The present study thus divides itself into two parts. Its purpose is to determine in the cases studied, (1) What are the indications as to responsibility? (2) What material loss and privation, if any, resulted to the injured workmen and their families? But these are not two distinct questions; there is an obvious inter-relation between them. It is a fundamental doctrine of the civil law that if a loss is to be suffered he who is at fault shall suffer it, in order to both to secure justice between individuals and to prevent future faults of the same kind. Therefore, we shall consider responsibility for work-accidents in its bearing on the determination of a just distribution of the economic loss; and we shall consider the distribution of the economic loss in its bearing on the prevention of these accidents.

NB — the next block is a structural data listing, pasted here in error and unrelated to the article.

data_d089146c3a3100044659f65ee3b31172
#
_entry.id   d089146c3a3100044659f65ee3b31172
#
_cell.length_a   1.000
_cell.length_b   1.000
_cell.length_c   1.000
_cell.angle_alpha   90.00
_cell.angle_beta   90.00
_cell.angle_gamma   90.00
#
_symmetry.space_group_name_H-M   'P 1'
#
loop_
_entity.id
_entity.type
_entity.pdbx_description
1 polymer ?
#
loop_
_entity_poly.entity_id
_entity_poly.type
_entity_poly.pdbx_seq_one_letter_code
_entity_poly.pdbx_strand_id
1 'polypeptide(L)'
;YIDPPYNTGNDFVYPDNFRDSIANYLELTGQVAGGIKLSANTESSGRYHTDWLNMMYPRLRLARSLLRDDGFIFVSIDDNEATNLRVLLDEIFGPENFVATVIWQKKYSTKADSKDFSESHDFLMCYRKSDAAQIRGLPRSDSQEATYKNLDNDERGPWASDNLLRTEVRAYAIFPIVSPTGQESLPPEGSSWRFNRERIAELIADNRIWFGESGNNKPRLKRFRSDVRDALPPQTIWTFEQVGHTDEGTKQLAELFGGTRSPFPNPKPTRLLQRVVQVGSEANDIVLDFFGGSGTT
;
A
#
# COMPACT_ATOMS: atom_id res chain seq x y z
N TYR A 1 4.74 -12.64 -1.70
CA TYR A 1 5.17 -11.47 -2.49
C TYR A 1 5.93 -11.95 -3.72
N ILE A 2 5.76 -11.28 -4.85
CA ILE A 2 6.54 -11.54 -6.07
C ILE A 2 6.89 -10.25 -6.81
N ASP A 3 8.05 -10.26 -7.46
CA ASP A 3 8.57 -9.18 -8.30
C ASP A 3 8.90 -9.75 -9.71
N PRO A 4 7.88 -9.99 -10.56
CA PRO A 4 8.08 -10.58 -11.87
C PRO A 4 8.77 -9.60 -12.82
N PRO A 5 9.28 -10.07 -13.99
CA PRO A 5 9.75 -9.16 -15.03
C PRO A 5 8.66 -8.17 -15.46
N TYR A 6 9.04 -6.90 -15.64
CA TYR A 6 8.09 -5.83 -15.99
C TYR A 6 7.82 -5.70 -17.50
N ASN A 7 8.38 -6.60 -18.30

This discussion is based upon the study of a year’s industrial fatalities and of three months’ industrial injuries in Allegheny County, Pennsylvania. Together they make something over a thousand cases. What could be learned about them,--the circumstances of the accident, the nature and extent of the injury, the family responsibilities of the killed or injured worker, how large his income, what provision he had made for misfortune, how great the financial loss suffered by his family, what share of this was shouldered by his employer and by what means it was adjusted, what was the effect of the accident on the economic life of his family,--these facts were gathered. Such facts are needed if society is to solve justly the problems involved in work-accidents and to determine the extent to which its own interests are involved in that solution.